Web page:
Statement of Faith
The Four Most Important Things We Could Ever Tell
Listen to this week's message!
Map to the Church
Enhance your daily reading of God's word. Click here for free, printable Bible Reading and Prayer Journal sheets!
AM Bible Study Archives
"God's Good Outcome"
Wednesday AM Bible Study
October 29, 2003
There are certain lessons of faith that are so big, and that so involve
the whole course of our lives, that they require more than our own narrow
experiences for us to learn them. We need to be taught some lessons of
faith by observing the whole life-story of someone else. We sometimes
need to be shown not only how other victorious saints endured trials throughout
the course of their whole life, but also the ultimate good that God brought
about at the very end of that life - or sometimes even long after that
life on earth ended. When such lessons finally take hold of us, they changes
everything else about us. It's to just such a method that James turns
to in teaching suffering Christians in the passage before us.
Consider Matthew 5:11-12. Note how, in that last words of that last
verse, our Savior points our attention to the prophets who suffered before
us. Their stories aren't so much the stories of great men as they are
the stories of a great God who used ordinary men in great ways. James
does the same thing in the text before us - calling his suffering readers
to look back to the life-story of these other saints, both to learn from
the example of the endurance of their faith while in their trials, and
to be encouraged by the outcome of that endurance that a great God brought
about. James' point is this: when suffering affliction, we should study
the examples of Old Testament saints, and be encouraged by God's good
I. LOOK AT THE EXAMPLES (vv. 10-11a).
A. In the broad scope, it is God's intention that we learn from
His past works in history. One of the reasons for His having seen
to it that these stories were recorded was so that we might learn
from them.(1 Cor. 10:1-11).
B. And now, in the case of suffering affliction at the hand of some
Christ-hating persecutors, James likewise encourages his readers to
open their Old Testament and learn from God's past works on behalf
of His people. He is trying to teach his readers about two important
1. He is trying to teach them how to conduct themselves while
going through a time of trial. He sought to teach them how to suffer
(an outward behavior of endurance) with "patience" (an inward attitude
2. For encouraging examples, he points to "the prophets who spoke
in the name of the Lord." He had pointed to the example of nature
previously (vv. 7-8); and now he points to the example from Scripture
of the Old Testament prophets and affirms that their patience in
suffering paid off. Today, "Indeed, we count them blessed who endure".
We, upon whom the end of the ages have come, have the great advantage
of hind-sight. We can indeed see that God proved a faithful trust
C. To which of the prophets was James pointing?
1. We might consider Hebrews 11 - God's "Hall of Faith" - as a
good catalog of possibilities:
i. Abel (v. 4);
ii. Enoch (v. 5);
iii. Noah (v. 7);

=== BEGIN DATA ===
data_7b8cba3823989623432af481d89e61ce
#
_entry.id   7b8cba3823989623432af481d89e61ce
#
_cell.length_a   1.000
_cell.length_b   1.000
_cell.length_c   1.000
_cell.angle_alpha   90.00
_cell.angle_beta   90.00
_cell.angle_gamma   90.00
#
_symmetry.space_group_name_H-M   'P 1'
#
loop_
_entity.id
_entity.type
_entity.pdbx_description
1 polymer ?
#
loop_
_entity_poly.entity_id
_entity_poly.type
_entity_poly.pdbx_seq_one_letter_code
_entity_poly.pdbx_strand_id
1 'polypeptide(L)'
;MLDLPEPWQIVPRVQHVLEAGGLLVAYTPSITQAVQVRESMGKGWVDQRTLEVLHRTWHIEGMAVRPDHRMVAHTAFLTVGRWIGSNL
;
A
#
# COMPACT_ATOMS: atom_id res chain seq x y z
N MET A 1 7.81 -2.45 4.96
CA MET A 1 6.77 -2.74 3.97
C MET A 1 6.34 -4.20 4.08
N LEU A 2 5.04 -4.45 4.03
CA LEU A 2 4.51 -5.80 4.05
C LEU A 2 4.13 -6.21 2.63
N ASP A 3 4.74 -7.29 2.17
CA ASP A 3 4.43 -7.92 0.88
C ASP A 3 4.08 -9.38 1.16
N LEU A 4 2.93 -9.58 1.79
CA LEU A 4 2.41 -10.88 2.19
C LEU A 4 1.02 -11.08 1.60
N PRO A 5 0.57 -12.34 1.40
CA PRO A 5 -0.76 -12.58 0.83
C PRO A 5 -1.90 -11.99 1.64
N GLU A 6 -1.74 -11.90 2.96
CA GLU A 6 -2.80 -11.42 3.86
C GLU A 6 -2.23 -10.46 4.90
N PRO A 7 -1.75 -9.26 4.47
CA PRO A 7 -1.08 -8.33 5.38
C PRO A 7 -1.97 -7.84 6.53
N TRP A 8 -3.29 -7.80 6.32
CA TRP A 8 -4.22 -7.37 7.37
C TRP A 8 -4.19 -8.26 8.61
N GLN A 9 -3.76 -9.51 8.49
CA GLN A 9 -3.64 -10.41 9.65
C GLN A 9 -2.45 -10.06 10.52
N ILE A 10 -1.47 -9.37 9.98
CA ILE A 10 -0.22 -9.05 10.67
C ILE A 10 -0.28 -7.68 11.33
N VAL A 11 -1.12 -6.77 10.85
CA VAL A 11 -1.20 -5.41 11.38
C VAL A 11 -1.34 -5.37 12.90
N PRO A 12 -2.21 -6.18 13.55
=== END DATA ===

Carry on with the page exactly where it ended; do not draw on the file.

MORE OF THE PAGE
iv. Abraham (v. 12);
v. Isaac, Jacob and Joseph (vv. 20-22);
vi. Moses (vv. 24-25);
vii. And many more of which "time would fail us" to tell (vv.
2. The writer of Hebrews observes that these died in faith, without
receiving the promises, but having seen them and having welcomed
them from a distance, and having confessed that they were strangers
and exiles on the earth (v. 13). But today, we all consider these
great giants of faith to be, in the end, blessed by God. "We count
them blessed who endure."
D. James gives special attention to Job for three reasons:
1. His suffering was unusually great;
2. It was clearly by the permission of God; and
3. It resulted in God greatly blessing him in the end.
II. LEARN FROM THEIR OUTCOME (v. 11b).
A. James states the moral of Job's story, and the story of the prophets,
this way: "You have heard ... that the Lord is very compassionate and
1. When he says that the Lord is "very compassionate", he uses a
wonderful word (polusplangxnos). In the Greek, it's composed of two
words: the word for 'great' or 'much' (polus), and the word for 'intestines'
or 'bowels' - indicating what they would have considered the seat
of affection and compassion; what we'd call "the heart" (splangxnon).
In using this word, James is pointing out that God is a very affectionate,
very compassionate, 'large-hearted' God.
2. He also calls God "merciful". God described Himself this way
to Moses (Exodus 34:6-7). He proved Himself that way to Job (Job 42:10-17).
B. The whole point James is trying to make is that when we're going
through a time of suffering and affliction - when we're tested in our
faith and are being dealt with unjustly - we should look to these great
men and women of God in the past, who likewise suffered unjustly.
1. The real value of our suffering isn't found in looking at the
suffering itself; but at its outcome. That's when such stories encourage
2. John Calvin wrote, "When we read of the suffering of the Saints,
none of us would call them wretched, but indeed blessed. James is
right to put this example before our eyes, that we may learn to consider
it in any time of trial when we lose patience of hope. He draws out
the principle that the prophets are reckoned blessed in their afflictions
because they endured them with constancy. It follows that we should
make the same conclusion when we are in affliction."1
1A.W. Morrison, trans., David W. Torrance
and Thomas F. Torrance, eds., Calvin's New Testament Commentaries (Grand
Rapids: Wm. B. Eerdmans Publishing Company, 1972), Vol. 3, p. 311.